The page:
At first blush the idea of a zombie version of “Romeo and Juliet” might sound like a terrible idea—okay, does sound like a terrible idea. But Jonathan Levine pulls it off with considerable agility and even sweetness in “Warm Bodies,” aided in no small measure by a winning cast.
Adapting Isaac Marion’s young adult novel, Levine (“The Wackness,” “50/50”) finds precisely the right way to treat the premise, avoiding a point-by-point, slavish translation of Shakespeare into genre-movie terms but retaining enough of the source (the heroine’s name—Julie—though the zombie hero can remember only that his starts with an R, along with a balcony scene) to make its indebtedness cheerily obvious. And the tone he adopts, despite some serious undercurrents (like the character of Julie’s father General Grigio, who’s constructed a non-zombie oasis in the middle of the city and is determined to defend it at all costs), is overall surprisingly light and whimsical. That’s a blissful contrast to the deadly earnestness of the inter-species romance of “Twilight” and its ilk.
Of course, Levine couldn’t sustain the picture’s conceit for long were it not for a cast who can carry it. Nicholas Hoult, a child actor who won plaudits for his work in “About a Boy” (2002) and more recently showed he was making the transition to adult roles well with an excellent supporting turn in “A Single Man,” is extraordinary as R. He’s helped by the amusingly deadpan narration Levine has provided for the character, which Hoult delivers in wry voice-over. But he’s also a nimble physical presence, nailing the zombie gait but, more importantly, sensitively capturing the subtle changes the fellow experiences after meeting Julie (spunky Teresa Palmer).
That happens when the girl leaves her father’s walled compound along with a small band, including her boyfriend Perry (Dave Franco), to collect needed medical supplies from the devastated areas occupied by those they call the “Corpses”—both zombie-like types like grunting R and his best buddy M (Rob Corddry), who will eat the brains of the living to enjoy experiencing their memories, and even more downgraded specimens, the skeletal Bonies, who will devour anything with the slightest glimmer of life remaining. When the explorers fall prey to the Corpses, R saves Julie from being eaten after he’s consumed Perry’s brain and takes her to the relative safety of his idiosyncratic abode in a junked airplane that he’s filled with items he’s collected and hoards—like old LPs that he plays for his houseguest (with the songs providing amusing counterpoint to the action).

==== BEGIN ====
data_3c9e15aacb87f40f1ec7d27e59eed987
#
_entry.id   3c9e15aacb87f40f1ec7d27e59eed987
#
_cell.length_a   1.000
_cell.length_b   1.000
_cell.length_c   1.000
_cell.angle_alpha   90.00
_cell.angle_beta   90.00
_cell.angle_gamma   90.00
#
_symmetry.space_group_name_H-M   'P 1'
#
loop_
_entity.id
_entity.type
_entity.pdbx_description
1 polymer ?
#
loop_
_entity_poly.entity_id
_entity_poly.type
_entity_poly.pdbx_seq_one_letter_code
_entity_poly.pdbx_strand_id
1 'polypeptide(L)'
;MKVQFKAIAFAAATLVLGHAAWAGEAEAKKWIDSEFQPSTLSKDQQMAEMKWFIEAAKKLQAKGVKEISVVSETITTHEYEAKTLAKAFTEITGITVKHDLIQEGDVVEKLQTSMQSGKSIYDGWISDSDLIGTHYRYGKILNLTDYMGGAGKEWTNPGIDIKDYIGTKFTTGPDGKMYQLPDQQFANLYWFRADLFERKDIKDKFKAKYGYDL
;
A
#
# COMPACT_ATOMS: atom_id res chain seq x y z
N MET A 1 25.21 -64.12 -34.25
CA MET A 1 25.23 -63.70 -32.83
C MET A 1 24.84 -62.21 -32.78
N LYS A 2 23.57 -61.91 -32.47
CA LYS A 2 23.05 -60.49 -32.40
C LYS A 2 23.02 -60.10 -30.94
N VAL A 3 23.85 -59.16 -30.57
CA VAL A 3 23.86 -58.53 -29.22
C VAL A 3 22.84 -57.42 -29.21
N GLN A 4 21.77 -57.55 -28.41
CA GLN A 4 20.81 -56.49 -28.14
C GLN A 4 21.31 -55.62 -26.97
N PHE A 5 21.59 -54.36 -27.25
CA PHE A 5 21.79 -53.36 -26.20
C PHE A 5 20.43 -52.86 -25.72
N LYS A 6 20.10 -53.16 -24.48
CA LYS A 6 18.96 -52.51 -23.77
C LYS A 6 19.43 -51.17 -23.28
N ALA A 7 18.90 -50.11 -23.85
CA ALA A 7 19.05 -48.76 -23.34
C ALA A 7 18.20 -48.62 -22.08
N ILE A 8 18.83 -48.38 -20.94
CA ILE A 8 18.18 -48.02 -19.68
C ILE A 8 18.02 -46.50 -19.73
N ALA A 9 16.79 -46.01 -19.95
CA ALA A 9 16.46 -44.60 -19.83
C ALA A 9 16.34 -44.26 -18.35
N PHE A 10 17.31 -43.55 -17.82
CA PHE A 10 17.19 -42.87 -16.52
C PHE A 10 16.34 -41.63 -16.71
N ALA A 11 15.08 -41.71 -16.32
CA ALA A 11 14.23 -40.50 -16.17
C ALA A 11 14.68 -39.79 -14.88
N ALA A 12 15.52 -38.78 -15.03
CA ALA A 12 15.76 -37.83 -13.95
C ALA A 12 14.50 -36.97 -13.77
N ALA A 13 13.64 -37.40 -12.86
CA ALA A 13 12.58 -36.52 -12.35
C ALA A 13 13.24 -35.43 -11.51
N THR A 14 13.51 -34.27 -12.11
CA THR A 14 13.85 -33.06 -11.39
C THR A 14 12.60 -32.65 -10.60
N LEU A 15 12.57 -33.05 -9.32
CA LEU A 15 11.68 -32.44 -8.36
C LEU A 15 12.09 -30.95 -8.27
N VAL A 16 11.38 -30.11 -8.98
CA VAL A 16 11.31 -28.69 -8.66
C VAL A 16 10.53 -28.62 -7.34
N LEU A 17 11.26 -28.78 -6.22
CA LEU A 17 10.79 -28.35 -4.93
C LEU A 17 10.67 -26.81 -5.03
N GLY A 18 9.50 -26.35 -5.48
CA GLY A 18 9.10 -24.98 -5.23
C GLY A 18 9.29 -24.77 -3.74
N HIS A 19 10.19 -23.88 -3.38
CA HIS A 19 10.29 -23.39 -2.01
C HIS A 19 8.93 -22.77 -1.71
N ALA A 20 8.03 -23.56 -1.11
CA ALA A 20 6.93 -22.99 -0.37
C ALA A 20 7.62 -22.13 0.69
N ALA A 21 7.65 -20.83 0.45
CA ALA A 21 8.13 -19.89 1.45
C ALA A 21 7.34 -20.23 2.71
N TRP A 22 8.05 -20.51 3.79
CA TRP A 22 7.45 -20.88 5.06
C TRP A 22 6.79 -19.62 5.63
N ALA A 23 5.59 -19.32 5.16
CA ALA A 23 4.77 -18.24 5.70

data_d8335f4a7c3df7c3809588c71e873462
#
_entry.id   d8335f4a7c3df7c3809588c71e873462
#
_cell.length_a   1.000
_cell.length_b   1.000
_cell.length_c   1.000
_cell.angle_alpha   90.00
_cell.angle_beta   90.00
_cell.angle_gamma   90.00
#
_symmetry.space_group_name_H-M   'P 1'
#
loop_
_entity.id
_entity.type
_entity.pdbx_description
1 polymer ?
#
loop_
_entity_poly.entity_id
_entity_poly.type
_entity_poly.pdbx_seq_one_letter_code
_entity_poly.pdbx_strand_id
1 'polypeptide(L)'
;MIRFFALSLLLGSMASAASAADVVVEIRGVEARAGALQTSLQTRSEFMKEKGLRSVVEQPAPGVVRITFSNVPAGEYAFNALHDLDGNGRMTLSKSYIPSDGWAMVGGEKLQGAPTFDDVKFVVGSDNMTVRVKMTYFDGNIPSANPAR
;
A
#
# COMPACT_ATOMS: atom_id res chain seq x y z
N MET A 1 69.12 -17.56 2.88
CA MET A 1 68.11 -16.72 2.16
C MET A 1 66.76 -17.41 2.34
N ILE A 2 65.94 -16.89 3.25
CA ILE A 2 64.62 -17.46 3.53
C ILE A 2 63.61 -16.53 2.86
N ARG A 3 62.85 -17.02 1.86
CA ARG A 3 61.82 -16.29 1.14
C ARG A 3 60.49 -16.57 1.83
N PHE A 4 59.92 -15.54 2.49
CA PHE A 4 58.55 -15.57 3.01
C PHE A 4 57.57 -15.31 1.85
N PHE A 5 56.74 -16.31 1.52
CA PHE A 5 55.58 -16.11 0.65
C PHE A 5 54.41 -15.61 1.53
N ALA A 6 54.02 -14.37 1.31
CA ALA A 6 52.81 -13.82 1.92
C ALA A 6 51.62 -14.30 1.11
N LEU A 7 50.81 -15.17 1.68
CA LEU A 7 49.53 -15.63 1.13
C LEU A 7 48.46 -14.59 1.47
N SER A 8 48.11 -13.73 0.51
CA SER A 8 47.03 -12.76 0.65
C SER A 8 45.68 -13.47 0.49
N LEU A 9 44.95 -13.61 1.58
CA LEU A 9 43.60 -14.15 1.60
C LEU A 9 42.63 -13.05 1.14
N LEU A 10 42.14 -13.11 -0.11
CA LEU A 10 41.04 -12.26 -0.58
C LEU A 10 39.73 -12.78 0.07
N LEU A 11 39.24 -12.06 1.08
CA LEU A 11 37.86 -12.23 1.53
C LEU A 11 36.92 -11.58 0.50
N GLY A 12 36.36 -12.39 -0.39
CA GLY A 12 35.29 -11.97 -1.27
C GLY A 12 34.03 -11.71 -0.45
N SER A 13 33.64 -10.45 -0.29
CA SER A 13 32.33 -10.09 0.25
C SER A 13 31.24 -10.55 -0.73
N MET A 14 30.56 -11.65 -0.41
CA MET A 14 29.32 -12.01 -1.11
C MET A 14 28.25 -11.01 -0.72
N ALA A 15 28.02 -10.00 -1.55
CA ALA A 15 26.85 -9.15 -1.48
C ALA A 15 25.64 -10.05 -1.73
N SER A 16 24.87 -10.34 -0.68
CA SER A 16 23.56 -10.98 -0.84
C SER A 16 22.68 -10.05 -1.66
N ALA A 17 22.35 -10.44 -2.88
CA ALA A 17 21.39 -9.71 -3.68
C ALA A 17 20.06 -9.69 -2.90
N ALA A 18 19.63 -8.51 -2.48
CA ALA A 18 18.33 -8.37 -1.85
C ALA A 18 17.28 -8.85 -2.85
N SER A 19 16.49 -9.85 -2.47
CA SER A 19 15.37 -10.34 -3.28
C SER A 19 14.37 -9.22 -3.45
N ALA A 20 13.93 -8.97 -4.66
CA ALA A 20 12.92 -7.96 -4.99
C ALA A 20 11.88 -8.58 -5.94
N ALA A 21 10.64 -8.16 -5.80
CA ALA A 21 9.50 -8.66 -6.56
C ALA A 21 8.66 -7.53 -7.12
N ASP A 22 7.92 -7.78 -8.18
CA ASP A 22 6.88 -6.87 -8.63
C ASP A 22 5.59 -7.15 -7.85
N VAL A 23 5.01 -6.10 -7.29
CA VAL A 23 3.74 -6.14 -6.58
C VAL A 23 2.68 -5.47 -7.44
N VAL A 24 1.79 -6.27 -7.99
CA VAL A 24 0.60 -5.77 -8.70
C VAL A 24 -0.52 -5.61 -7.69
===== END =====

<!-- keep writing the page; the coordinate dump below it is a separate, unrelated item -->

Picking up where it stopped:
That includes R’s increasing recovery of his humanity in light of the feeling he has for Julie—which includes a growing ability to speak again, though haltingly—and her gradual warming to him. Soon they’re off on a journey back to her father’s compound, and though they’re separated on the way, he follows her there despite the danger after he learns—from Corddry and the other Corpses who are undergoing transformation to more human status, too—that the Bonies are planning a massed assault. Despite the misgivings of Julie’s father—whose actions allow for something akin to Shakespeare’s tragic finale, though with the happy twist Levine’s take on the story demands—the humans and the increasingly humanized Corpses find they have a good deal in common.
Visually the film creates a convincingly dystopian world for this tale to take place in. The production design by Martin Whist is aces, especially in view of what must have been a comparatively modest budget, with many witty details on the edges of the frame, and it’s complemented by Javier Aguirresarobe’s widescreen cinematography, which uses a bleached-out look to the images while allowing nice touches of color, like R’s tattered red hoodie.
In the movement to put new spins on old horror-movie conventions, makers of zombie pictures have been among the most inventive. With “Zombieland” Ruben Fleischer turned the genre toward screwball action comedy, and now Levine pushes it in a surprisingly charming and funny direction. “Warm Bodies,” like Hoult’s R, occasionally stumbles along the way, but for the most part it’s a jaunty, even touching journey.